How desirable are these changes? The RBI clearly thinks that these four key functions at a bank need to be distanced from the CEO if they are to be performed effectively. The CEO drives business. The CRO must ensure that the attendant risks are manageable. The CCO must ensure that the pursuit of business opportunities does not entail breach of laws and regulations and so on.
There is merit in the proposals. However, giving the CEO no role at all in respect of the four persons may not be the answer. The CEO cannot have the sense of being in charge when he has no authority over four senior management persons. The CEO-dominated board is indeed a serious problem. But the answer is not reducing the CEO to a cipher.
The RBI’s proposals need some modification. Let the CEO make recommendations on the appointment and appraisal of these four persons. The board would have the authority to approve the CEO’s recommendations. The removal of the four functionaries, however, should be the prerogative of the board.
The paper seems to go a little overboard in its effort to distance the CEO from risk management. It suggests, for instance, that the Risk Management Committee (RMC) of the board should have only non-executive directors. The CEO has an overall view of risks at a bank and so do other board-level full-time directors. In managing risk, independent directors on the RMC should not be deprived of the inputs of the bank’s top management.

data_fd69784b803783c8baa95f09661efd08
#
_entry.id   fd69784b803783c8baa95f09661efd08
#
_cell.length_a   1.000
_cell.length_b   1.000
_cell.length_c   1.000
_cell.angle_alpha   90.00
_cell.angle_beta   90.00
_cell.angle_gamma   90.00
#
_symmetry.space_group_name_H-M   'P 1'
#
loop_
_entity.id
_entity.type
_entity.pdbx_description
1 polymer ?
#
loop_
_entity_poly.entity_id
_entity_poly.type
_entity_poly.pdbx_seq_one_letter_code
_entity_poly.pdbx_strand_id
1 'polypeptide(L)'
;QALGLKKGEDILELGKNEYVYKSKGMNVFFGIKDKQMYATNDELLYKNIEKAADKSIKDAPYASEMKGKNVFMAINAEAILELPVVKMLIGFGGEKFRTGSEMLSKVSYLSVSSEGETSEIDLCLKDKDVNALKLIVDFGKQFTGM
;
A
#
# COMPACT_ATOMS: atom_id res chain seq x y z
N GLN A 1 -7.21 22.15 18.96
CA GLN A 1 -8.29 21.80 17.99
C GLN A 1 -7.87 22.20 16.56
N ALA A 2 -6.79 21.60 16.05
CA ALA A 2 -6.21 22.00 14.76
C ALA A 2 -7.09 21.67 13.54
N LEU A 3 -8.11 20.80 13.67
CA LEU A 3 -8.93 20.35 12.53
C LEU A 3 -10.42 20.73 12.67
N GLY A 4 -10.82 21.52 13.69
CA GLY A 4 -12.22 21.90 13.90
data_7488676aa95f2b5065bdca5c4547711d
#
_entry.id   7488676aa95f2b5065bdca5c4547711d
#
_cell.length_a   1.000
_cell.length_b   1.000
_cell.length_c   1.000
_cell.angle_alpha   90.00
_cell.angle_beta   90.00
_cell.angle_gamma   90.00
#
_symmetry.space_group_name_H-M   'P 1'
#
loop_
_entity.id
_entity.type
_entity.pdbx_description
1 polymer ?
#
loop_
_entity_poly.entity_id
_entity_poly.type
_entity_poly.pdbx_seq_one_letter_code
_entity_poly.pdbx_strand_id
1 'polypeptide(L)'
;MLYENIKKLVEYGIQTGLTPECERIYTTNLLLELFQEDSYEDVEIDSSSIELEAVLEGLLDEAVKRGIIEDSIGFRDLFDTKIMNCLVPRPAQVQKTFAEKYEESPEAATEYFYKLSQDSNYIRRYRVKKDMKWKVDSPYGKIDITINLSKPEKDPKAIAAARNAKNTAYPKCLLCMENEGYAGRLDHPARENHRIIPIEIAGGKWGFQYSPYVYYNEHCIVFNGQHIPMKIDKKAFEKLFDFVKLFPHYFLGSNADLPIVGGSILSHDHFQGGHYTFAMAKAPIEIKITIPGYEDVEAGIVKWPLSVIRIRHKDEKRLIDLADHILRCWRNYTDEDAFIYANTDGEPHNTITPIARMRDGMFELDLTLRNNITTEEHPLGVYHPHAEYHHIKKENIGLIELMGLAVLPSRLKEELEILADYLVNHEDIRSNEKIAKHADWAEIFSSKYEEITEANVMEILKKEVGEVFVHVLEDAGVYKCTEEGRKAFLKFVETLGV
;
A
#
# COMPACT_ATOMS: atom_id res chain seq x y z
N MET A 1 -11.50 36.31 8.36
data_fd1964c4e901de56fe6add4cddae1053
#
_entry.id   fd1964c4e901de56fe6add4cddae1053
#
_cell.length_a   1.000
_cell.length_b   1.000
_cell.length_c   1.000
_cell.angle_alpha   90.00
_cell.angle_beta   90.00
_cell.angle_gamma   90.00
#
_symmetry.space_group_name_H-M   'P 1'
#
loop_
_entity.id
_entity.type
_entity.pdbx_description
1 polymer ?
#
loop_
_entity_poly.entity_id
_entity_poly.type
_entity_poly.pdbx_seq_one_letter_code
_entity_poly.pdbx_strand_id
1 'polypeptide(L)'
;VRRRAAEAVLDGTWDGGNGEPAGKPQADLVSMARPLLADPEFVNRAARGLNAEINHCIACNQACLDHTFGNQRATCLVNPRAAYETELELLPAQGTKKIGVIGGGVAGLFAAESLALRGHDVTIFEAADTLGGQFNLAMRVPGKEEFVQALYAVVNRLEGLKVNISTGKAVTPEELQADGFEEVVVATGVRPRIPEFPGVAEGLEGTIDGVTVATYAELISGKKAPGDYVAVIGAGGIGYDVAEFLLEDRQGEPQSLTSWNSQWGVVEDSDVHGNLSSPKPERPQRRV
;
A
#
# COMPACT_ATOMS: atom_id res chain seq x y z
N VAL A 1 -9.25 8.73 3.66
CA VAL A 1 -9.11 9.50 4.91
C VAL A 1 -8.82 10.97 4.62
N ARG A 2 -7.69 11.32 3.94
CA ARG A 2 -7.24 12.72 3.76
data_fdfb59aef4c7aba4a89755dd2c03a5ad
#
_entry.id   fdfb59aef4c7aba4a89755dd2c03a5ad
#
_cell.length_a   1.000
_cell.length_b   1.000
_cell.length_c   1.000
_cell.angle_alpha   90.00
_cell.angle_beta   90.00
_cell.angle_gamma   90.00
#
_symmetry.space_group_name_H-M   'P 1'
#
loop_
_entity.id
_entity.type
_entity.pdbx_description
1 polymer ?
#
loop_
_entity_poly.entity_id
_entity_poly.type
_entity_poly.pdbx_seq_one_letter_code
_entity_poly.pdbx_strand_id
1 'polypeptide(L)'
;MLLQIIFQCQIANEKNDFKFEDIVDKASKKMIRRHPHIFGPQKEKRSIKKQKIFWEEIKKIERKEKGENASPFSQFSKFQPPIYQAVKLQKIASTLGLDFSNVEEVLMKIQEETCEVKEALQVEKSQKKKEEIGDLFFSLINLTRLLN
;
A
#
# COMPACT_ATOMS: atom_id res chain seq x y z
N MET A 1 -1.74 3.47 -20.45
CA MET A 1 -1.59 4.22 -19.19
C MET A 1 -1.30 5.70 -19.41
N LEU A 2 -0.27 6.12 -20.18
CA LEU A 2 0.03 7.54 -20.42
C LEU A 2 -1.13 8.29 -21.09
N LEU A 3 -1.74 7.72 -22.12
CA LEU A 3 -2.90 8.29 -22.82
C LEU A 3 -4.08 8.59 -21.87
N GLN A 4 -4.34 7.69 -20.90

The paper is silent on remuneration of board members. If banks are to attract people with the necessary skills and commitment, they need to be suitably compensated. It is unrealistic to expect that competent persons would want to shoulder the enormous responsibilities that go with directorship on a bank at the compensation that PSBs now offer. The RBI must specify a minimum compensation for independent directors and the chairman of a bank.
The discussion paper has certainly thrown up radical ideas. The RBI might want to look at some offbeat ideas in other places. The report of the Parliamentary Commission on Banking Standards in the United Kingdom (2013), for instance, threw up several bold ideas that the RBI might consider the following:
(i) The responsibilities of senior management persons may be spelt out in detail so that they can be held responsible for failures.
(ii) Banks above a certain size should be required to advertise the position of independent directors.
(iii) A senior independent director must review the performance of the chairman and explain it to the regulator.
(iv) Require banks to disclose in the annual report the range of measures used to determine executive remuneration.
Governance at banks needs a radical shake-up and this is quite independent of bank ownership. The RBI’s willingness to go beyond the limited framework in which governance reforms have taken place so far is refreshing and welcome